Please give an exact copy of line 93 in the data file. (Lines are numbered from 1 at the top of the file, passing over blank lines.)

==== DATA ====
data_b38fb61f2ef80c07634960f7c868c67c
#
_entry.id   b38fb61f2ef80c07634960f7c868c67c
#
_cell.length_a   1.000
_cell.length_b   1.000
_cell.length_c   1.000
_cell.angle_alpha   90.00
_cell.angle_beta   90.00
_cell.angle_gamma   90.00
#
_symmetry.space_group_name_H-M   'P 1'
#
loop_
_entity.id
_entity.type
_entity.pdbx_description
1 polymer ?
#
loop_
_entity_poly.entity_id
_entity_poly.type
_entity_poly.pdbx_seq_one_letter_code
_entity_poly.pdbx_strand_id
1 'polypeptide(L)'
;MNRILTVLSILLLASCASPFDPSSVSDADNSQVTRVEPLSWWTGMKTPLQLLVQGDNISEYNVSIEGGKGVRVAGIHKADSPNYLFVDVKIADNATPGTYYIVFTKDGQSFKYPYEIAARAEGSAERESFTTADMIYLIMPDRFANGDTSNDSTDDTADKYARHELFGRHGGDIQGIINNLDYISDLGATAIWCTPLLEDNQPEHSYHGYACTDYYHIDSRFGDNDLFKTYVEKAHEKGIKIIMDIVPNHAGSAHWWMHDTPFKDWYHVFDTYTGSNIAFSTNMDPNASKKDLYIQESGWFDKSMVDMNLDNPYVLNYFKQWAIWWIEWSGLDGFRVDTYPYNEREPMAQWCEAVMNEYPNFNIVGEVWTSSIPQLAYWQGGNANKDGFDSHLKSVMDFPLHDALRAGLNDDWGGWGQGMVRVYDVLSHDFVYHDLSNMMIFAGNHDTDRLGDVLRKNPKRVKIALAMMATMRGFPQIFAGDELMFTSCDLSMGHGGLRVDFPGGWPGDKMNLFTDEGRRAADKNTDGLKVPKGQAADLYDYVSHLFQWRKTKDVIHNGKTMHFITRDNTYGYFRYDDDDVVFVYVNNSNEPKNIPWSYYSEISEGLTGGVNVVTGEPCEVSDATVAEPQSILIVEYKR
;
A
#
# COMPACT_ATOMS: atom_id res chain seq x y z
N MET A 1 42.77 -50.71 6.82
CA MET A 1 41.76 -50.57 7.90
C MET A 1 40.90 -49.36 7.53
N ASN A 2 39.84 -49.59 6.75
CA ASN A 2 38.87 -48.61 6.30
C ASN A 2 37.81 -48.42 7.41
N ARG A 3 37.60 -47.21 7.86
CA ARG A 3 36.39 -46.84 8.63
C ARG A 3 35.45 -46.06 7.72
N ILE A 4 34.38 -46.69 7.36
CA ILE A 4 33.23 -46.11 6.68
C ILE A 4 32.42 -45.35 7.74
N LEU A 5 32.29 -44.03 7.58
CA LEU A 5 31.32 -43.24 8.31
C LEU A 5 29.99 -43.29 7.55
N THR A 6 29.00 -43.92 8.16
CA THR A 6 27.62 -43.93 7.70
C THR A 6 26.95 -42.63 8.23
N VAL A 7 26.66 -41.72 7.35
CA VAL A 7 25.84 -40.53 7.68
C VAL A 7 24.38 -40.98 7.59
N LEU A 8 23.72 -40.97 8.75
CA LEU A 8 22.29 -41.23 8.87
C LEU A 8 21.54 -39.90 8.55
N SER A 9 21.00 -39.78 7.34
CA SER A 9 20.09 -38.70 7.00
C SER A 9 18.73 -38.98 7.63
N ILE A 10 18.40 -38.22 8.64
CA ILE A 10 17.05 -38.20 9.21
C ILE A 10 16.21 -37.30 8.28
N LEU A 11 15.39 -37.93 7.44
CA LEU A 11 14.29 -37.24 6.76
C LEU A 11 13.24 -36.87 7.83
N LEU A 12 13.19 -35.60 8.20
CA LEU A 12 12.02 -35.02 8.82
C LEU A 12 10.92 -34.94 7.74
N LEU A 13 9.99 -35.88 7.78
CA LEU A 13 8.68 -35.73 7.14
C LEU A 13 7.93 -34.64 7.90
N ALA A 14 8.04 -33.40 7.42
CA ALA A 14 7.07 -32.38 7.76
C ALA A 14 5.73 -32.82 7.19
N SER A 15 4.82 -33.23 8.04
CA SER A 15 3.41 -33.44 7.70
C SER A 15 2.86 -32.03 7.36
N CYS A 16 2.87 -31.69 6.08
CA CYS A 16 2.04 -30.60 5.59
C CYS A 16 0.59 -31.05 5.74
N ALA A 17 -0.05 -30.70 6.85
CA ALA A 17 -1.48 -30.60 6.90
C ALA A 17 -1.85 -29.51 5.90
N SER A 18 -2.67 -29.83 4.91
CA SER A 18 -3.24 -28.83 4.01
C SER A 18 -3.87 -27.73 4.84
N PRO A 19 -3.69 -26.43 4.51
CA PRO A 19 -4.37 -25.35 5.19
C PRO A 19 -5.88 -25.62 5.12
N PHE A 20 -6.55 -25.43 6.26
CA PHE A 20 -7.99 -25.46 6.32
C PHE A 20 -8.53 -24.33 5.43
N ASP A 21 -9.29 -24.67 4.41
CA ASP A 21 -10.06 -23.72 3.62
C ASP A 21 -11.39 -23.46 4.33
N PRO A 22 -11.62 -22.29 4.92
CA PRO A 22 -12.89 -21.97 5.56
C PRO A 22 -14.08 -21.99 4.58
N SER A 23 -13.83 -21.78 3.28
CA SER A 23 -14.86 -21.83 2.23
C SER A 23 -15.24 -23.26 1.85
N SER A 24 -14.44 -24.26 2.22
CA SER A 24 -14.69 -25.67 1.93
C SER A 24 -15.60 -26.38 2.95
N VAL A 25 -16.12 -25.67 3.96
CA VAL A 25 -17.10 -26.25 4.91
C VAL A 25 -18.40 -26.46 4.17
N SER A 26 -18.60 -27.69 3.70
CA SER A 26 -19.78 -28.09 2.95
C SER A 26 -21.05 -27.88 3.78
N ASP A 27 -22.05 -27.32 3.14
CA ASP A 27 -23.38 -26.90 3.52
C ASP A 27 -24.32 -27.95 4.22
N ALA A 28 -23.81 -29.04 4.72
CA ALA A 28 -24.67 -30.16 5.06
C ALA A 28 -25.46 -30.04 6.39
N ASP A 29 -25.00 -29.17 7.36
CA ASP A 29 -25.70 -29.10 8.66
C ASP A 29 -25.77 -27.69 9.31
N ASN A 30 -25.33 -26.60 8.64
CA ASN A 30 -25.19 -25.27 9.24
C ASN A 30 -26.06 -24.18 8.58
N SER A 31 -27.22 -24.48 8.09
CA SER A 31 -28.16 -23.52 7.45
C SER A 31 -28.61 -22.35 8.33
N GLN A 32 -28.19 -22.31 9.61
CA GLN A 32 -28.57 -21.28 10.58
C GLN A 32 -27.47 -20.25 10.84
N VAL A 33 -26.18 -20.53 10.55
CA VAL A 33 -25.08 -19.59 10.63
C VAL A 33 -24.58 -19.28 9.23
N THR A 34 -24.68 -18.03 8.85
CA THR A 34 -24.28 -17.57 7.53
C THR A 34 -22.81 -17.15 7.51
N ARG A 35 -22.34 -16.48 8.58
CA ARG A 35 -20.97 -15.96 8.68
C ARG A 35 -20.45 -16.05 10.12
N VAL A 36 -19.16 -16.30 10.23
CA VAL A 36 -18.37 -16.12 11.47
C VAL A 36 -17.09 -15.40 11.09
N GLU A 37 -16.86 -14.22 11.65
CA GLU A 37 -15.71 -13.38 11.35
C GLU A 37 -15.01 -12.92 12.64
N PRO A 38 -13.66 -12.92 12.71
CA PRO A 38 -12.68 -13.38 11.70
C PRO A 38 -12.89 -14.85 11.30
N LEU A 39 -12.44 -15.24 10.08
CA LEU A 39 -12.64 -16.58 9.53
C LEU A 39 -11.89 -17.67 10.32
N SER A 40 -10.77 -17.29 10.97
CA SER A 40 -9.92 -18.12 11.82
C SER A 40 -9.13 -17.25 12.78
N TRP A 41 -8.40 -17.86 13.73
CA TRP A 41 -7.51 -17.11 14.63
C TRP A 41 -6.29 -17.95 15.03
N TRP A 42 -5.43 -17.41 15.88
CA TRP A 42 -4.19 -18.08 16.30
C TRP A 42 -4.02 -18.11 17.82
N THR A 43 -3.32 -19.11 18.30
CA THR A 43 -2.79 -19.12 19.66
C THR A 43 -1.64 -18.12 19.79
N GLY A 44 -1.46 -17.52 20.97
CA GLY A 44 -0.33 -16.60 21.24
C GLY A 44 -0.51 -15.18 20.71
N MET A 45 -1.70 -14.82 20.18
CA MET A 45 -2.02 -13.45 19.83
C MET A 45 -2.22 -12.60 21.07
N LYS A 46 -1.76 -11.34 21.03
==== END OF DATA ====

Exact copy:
C ASP A 21 -11.39 -23.46 4.33